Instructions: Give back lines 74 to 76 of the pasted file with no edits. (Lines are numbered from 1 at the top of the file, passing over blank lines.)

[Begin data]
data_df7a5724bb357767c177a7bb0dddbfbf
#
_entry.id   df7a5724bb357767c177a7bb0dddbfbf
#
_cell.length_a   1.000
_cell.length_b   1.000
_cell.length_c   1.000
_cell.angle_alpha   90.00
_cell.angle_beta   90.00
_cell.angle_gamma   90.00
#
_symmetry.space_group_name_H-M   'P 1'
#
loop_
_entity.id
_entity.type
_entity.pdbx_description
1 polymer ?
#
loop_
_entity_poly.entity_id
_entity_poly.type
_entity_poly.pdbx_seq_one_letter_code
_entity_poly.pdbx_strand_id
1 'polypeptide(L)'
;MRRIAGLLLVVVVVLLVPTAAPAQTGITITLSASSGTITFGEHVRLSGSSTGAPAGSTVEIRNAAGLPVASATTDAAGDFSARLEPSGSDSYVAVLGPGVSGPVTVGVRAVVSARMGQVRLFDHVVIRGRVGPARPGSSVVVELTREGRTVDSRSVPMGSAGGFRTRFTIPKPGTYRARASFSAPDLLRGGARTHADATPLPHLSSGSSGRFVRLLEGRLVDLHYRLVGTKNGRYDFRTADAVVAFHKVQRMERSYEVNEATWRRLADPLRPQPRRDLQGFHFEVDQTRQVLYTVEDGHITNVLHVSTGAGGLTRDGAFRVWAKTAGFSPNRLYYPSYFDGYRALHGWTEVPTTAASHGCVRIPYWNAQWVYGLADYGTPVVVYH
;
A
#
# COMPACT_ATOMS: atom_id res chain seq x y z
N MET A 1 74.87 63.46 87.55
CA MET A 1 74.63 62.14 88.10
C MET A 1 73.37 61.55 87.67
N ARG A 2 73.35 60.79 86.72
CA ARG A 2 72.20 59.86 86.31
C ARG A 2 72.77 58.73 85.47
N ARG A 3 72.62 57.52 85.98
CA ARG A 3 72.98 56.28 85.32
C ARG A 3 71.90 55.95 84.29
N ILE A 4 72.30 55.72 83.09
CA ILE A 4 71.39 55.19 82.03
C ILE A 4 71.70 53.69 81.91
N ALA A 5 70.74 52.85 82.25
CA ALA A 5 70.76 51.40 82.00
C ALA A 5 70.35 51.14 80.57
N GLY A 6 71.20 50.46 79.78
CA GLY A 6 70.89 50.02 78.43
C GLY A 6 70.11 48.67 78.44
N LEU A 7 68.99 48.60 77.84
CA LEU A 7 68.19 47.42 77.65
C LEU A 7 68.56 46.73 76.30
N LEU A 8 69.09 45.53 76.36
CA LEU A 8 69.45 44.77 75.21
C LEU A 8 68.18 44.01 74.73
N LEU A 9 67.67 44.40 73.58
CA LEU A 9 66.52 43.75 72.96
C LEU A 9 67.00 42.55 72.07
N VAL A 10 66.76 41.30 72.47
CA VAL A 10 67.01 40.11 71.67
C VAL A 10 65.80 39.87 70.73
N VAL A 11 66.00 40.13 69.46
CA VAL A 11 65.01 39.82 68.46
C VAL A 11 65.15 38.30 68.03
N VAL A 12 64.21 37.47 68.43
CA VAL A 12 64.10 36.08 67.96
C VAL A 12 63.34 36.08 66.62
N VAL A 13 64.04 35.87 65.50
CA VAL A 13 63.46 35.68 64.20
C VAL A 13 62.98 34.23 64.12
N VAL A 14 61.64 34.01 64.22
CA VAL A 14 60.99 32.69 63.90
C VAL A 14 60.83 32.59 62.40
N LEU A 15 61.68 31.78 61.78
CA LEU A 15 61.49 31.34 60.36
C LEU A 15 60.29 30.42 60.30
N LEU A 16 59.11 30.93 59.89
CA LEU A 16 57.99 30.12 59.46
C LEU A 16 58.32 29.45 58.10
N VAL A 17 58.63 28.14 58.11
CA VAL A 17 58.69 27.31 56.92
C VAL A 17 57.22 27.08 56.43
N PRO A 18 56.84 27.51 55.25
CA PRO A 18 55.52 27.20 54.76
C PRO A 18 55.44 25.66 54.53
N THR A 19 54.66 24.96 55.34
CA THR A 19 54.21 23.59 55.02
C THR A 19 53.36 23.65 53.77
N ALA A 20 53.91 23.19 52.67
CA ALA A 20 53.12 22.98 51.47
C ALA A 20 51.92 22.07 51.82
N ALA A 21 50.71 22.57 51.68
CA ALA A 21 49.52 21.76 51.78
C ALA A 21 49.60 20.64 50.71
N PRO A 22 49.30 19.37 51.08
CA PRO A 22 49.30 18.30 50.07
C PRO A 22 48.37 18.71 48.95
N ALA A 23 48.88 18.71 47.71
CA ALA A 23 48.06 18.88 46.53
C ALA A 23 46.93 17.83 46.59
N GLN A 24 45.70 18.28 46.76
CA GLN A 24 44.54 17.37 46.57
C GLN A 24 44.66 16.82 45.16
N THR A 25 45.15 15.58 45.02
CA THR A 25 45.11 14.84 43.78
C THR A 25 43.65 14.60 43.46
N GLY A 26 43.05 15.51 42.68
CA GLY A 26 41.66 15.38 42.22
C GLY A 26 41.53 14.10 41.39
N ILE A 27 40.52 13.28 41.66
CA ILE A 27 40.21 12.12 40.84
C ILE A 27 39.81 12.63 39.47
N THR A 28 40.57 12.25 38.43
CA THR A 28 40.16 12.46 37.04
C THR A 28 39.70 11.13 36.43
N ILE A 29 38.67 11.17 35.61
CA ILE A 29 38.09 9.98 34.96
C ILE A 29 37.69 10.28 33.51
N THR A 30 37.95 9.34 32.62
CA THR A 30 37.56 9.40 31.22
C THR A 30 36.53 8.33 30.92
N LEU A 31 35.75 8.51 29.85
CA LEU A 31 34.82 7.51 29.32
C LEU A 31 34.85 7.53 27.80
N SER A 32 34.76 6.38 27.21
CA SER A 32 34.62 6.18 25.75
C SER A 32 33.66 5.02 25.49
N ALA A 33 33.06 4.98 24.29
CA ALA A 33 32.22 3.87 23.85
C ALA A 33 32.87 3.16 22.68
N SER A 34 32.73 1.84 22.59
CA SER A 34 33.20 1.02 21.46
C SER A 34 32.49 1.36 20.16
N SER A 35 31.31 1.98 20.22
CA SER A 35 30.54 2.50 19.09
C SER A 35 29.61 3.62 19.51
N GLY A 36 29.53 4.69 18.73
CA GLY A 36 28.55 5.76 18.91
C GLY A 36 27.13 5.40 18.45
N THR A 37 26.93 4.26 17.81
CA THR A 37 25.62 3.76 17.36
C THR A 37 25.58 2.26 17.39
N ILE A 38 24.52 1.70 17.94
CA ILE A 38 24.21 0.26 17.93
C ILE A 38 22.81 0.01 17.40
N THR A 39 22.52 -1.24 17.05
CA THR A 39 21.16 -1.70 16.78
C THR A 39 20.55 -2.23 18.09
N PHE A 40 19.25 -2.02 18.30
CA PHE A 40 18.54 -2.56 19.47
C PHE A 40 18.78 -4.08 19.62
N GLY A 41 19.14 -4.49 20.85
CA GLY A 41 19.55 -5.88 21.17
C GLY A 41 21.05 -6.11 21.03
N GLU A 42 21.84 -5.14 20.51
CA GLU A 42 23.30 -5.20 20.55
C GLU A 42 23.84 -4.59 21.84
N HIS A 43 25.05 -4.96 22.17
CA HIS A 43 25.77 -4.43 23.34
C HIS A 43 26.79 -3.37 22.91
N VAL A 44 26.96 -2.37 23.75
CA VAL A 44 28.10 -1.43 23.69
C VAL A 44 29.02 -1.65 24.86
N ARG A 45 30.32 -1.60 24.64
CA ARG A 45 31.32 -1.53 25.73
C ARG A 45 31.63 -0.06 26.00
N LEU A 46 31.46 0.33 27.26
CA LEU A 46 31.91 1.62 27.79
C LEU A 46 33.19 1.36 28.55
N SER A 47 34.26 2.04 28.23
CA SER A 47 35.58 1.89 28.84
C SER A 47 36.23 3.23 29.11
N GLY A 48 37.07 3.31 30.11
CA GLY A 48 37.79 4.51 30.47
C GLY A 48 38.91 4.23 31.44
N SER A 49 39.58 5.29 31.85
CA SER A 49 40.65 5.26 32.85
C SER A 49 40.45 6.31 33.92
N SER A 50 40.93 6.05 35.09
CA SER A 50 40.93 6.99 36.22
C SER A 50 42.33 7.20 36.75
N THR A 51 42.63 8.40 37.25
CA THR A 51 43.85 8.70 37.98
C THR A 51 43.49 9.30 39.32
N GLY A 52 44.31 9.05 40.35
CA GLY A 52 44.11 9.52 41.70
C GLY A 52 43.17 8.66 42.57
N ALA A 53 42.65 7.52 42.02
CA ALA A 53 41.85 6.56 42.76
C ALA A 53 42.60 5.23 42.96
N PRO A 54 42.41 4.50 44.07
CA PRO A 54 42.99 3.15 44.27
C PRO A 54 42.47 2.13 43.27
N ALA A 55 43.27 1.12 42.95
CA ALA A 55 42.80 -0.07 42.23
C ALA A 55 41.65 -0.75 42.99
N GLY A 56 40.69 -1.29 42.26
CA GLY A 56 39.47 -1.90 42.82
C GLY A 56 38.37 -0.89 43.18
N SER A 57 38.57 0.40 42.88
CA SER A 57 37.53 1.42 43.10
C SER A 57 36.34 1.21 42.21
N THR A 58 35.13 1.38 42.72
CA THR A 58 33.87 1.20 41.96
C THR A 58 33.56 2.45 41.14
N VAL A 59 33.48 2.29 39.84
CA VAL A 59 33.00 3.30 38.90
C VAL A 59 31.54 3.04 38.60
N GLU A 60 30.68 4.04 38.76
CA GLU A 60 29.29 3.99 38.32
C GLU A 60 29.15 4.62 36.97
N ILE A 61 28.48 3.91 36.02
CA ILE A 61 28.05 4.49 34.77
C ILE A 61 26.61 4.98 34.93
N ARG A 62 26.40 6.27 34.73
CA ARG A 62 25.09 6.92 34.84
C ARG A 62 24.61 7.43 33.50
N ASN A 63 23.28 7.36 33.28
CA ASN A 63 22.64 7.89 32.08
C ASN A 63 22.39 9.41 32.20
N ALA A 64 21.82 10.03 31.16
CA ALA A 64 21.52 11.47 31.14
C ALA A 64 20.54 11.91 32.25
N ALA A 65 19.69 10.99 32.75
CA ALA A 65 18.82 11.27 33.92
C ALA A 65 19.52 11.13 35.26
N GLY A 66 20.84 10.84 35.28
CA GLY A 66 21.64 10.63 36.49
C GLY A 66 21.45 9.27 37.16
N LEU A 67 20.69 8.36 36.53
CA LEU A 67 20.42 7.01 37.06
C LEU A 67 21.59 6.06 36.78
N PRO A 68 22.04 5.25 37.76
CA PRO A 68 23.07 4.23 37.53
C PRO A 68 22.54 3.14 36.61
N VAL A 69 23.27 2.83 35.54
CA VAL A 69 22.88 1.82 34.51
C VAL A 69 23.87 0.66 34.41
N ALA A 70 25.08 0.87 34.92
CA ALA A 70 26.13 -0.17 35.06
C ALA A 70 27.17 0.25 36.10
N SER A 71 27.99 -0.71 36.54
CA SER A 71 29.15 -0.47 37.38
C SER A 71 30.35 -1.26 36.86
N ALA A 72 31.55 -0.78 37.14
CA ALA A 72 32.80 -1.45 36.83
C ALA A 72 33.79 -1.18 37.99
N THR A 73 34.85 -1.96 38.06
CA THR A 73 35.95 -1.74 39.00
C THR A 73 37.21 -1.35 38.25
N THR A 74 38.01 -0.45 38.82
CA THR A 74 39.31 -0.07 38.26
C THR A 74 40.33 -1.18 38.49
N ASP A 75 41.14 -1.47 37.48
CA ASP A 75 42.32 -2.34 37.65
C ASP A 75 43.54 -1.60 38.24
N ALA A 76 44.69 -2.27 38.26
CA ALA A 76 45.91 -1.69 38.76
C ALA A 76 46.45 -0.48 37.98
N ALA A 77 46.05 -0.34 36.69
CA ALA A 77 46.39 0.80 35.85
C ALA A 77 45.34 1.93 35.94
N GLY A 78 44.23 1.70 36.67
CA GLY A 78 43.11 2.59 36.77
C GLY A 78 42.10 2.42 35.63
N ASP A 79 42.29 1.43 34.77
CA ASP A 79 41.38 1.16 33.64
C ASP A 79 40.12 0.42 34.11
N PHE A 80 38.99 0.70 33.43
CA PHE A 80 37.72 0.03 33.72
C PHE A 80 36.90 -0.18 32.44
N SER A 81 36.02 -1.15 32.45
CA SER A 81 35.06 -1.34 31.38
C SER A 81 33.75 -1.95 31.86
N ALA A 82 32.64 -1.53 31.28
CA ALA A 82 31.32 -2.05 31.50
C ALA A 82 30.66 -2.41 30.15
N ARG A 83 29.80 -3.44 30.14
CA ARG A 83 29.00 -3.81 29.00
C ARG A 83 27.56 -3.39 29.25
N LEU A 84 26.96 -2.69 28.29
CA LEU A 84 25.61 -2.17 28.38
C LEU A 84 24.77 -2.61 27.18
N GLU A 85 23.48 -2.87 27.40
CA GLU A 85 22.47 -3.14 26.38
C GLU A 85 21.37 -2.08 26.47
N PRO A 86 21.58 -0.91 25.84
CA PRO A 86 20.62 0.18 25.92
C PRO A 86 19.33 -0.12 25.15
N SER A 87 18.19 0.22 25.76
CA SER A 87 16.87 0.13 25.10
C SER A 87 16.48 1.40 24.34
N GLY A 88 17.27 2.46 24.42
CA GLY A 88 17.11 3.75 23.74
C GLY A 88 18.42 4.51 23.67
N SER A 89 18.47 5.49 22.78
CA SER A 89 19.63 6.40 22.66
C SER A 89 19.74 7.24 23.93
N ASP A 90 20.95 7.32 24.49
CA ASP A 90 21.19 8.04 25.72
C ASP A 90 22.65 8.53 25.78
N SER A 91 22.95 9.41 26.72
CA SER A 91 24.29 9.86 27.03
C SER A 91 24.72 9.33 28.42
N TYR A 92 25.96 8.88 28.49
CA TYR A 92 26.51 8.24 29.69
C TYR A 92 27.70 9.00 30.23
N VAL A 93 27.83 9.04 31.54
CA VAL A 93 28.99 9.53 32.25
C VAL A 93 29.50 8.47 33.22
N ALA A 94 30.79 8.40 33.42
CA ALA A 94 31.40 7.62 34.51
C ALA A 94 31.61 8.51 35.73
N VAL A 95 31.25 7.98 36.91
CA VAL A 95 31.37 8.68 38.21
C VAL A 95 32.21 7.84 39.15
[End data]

CA LEU A 15 61.49 31.34 60.36
C LEU A 15 60.29 30.42 60.30
N LEU A 16 59.11 30.93 59.89